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IBM: Firms want to be responsible, but lack proper data

natureWhile senior business executives say they’re committed to improving their commitments to corporate social responsibility, many of their firms aren’t gathering the right information they need to do so, according to a new survey by IBM.

IBM’s second annual global corporate social responsibility (CSR) found that nearly all of the 224  respondents said they want to incorporate CSR principles into their business strategies to improve business performance, societal contribution and reputation.

However, the survey also found that most firms aren’t collecting the right data, aggregating it often enough, gathering information from global supply chain partners or learning enough about the concerns of key stakeholders, especially customers.

Only 19 per cent of the firms surveyed, for example, are collecting data on carbon dioxide emissions weekly or more frequently. The rest are collecting it no more than monthly, and most only quarterly — ample perhaps for meeting government or stakeholder demands for information, but not nearly enough to make systemic changes that would reduce environmental impact.

“Our survey participants clearly understand that integrating CSR considerations into their business strategies is essential to their growth and performance,” said Eric Riddleberger, IBM’s business strategy consulting global leader. “But it’s also pretty obvious many of them don’t know what they need to know to actually make changes that would improve both business performance and societal impact.”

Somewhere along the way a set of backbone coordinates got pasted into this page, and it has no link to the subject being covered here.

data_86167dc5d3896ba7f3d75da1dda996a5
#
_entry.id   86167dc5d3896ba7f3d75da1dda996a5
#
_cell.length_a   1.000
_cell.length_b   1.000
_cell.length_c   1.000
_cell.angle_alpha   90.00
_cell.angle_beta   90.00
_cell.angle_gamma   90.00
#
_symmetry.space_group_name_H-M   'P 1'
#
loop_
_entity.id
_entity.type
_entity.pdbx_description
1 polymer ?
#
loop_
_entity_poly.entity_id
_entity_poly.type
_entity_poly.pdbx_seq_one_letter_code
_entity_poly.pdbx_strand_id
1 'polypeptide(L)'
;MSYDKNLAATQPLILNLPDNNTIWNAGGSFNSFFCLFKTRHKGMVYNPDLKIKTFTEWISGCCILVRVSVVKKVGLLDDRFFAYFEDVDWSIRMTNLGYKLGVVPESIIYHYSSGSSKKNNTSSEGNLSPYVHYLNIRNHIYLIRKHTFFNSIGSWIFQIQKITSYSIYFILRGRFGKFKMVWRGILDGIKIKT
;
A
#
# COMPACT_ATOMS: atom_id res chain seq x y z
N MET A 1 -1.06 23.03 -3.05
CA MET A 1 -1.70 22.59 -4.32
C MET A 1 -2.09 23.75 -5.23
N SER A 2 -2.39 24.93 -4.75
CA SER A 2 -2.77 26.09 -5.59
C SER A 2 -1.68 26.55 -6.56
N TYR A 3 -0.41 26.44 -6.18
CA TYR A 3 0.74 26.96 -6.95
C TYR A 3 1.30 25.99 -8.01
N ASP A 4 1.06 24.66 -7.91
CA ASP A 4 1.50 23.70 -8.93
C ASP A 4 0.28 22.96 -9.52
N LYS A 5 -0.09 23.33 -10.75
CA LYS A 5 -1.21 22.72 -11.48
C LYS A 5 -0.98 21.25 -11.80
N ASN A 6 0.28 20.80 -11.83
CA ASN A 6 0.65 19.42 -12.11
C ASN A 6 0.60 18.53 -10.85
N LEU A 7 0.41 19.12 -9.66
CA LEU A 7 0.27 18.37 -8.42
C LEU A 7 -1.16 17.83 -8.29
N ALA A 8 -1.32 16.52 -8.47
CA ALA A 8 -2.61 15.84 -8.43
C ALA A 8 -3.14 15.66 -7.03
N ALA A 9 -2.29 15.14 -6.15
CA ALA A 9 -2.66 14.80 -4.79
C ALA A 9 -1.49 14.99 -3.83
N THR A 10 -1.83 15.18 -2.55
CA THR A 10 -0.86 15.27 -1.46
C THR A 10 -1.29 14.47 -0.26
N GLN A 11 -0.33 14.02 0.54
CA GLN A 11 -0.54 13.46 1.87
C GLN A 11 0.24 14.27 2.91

Companies are coming under increasing pressure from governments, advocacy groups, investors, prospective employees, and consumers to make their operations, products and services more socially responsible. This covers a range of topics, including environmental concerns, labor practices, product safety and traceability, and procurement practices. At the same time, they are under tremendous economic pressure to reduce costs and increase efficiency wherever possible.

The IBM survey found that only 30 per cent of respondents’ firms are collecting data frequently enough to make strategic decisions that address inefficiencies across eight major categories: carbon dioxide, water, waste, energy, sustainable procurement, labor standards, product composition and product lifecycle. Twenty-four percent collect this information monthly, while another 32 per cent do so no more than quarterly.

When dealing with their supply chains, most firms are even more lax, the survey finds. Twenty-nine per cent don’t collect any data at all from their supply chains, and eight out of 10 don’t gather supplier data for carbon dioxide and water.

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